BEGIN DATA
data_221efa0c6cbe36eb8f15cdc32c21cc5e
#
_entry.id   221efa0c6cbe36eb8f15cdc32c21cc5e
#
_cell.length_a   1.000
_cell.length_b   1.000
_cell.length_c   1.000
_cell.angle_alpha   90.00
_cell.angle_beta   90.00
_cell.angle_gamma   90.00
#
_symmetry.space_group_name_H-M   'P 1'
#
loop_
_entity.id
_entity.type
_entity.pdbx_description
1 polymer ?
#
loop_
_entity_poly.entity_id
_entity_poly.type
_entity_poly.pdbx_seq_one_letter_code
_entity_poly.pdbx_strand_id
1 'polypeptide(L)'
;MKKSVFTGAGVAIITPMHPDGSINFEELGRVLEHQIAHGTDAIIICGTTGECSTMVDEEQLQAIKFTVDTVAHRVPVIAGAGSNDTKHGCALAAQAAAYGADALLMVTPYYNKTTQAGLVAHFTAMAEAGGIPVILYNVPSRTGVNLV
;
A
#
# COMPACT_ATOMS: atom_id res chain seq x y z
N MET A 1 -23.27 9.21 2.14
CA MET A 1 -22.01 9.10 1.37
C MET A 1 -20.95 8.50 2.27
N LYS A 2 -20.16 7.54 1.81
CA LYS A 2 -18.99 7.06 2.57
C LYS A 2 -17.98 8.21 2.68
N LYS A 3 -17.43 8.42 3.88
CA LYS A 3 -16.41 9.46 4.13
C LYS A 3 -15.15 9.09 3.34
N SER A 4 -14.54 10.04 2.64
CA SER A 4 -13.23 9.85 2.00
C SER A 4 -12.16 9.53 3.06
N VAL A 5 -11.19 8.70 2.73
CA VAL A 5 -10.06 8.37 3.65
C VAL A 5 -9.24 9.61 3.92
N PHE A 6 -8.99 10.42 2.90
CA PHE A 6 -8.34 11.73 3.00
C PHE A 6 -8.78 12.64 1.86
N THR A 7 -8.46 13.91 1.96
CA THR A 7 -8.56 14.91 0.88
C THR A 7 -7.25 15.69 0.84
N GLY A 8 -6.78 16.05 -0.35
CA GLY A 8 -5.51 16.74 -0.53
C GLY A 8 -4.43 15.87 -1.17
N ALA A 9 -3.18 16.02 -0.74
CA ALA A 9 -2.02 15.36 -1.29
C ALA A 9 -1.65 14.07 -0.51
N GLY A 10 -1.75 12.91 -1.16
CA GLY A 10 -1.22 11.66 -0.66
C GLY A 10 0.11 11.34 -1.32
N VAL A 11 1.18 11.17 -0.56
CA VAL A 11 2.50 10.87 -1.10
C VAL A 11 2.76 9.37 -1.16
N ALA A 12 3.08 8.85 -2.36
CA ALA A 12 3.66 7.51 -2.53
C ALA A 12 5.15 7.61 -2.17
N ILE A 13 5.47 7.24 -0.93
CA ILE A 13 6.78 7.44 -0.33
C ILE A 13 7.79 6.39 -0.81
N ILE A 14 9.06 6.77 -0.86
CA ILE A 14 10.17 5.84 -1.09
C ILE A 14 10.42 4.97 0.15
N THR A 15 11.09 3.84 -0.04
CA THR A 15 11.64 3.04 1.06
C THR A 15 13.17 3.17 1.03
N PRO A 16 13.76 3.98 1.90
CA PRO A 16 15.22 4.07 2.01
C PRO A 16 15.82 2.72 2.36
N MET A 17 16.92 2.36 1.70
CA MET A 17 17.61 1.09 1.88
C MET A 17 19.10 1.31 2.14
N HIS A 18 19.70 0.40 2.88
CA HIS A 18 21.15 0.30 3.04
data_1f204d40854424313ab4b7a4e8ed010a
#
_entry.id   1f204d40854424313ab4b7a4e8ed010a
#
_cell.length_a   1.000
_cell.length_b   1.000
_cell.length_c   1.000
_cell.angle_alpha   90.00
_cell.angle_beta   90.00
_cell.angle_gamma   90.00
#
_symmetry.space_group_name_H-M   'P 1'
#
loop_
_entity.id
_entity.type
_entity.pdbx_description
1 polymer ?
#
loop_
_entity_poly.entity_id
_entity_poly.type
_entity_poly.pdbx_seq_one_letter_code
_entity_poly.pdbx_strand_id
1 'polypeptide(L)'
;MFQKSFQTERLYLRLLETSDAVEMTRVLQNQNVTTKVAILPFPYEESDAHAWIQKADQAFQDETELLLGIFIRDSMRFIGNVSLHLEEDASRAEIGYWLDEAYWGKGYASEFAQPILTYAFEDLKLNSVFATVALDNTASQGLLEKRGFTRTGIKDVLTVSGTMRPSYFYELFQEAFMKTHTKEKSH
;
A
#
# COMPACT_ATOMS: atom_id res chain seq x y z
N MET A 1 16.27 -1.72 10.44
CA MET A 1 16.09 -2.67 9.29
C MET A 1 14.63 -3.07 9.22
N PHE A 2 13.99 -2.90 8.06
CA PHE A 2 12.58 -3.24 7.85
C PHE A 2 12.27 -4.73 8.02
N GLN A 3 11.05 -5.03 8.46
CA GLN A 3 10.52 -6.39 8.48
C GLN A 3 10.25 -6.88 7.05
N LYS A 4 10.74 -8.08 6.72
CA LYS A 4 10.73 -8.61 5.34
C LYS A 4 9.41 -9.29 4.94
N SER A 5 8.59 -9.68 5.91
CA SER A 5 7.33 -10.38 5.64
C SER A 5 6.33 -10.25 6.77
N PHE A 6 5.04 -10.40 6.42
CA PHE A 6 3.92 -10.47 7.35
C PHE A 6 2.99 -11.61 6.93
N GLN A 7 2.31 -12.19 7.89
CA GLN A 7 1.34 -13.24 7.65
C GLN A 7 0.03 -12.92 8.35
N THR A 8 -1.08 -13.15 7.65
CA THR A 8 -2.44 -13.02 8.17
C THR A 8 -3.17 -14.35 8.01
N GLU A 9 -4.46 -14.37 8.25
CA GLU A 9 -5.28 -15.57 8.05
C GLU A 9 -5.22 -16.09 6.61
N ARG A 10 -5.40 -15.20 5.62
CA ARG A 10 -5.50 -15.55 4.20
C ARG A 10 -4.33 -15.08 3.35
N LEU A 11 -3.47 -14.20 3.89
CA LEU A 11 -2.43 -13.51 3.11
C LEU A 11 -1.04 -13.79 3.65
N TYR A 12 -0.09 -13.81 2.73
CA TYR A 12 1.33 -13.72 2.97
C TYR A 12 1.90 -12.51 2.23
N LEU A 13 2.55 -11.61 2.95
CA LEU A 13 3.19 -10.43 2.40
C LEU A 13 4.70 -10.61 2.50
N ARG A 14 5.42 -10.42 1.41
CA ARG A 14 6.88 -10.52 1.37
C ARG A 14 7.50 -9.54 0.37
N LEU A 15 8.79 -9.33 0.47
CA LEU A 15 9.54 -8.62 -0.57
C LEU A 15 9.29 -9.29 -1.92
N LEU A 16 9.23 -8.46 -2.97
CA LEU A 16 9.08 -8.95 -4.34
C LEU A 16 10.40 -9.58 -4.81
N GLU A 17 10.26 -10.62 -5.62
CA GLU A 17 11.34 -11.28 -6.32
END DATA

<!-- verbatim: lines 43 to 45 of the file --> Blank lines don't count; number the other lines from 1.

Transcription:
N VAL A 5 -11.19 8.70 2.73
CA VAL A 5 -10.06 8.37 3.65
C VAL A 5 -9.24 9.61 3.92